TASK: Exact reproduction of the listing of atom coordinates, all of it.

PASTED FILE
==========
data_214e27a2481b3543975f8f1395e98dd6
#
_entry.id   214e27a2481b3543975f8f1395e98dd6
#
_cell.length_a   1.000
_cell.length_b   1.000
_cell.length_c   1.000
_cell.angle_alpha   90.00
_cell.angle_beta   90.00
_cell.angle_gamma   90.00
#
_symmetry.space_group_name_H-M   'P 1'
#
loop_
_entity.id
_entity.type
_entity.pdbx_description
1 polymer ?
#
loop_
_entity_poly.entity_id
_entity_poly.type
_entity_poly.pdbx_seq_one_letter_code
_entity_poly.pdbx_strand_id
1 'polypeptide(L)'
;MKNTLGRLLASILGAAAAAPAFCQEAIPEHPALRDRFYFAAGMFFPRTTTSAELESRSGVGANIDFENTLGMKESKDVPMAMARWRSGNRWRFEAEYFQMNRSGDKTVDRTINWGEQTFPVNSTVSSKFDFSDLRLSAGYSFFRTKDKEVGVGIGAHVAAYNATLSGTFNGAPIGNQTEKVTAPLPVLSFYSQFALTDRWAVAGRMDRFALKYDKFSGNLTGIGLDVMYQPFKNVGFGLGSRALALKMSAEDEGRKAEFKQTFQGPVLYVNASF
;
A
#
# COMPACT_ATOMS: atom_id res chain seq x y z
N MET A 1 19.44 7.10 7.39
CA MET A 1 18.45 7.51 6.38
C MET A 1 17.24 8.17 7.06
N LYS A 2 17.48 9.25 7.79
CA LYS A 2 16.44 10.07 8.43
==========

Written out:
data_214e27a2481b3543975f8f1395e98dd6
#
_entry.id   214e27a2481b3543975f8f1395e98dd6
#
_cell.length_a   1.000
_cell.length_b   1.000
_cell.length_c   1.000
_cell.angle_alpha   90.00
_cell.angle_beta   90.00
_cell.angle_gamma   90.00
#
_symmetry.space_group_name_H-M   'P 1'
#
loop_
_entity.id
_entity.type
_entity.pdbx_description
1 polymer ?
#
loop_
_entity_poly.entity_id
_entity_poly.type
_entity_poly.pdbx_seq_one_letter_code
_entity_poly.pdbx_strand_id
1 'polypeptide(L)'
;MKNTLGRLLASILGAAAAAPAFCQEAIPEHPALRDRFYFAAGMFFPRTTTSAELESRSGVGANIDFENTLGMKESKDVPMAMARWRSGNRWRFEAEYFQMNRSGDKTVDRTINWGEQTFPVNSTVSSKFDFSDLRLSAGYSFFRTKDKEVGVGIGAHVAAYNATLSGTFNGAPIGNQTEKVTAPLPVLSFYSQFALTDRWAVAGRMDRFALKYDKFSGNLTGIGLDVMYQPFKNVGFGLGSRALALKMSAEDEGRKAEFKQTFQGPVLYVNASF
;
A
#
# COMPACT_ATOMS: atom_id res chain seq x y z
N MET A 1 19.44 7.10 7.39
CA MET A 1 18.45 7.51 6.38
C MET A 1 17.24 8.17 7.06
N LYS A 2 17.48 9.25 7.79
CA LYS A 2 16.44 10.07 8.43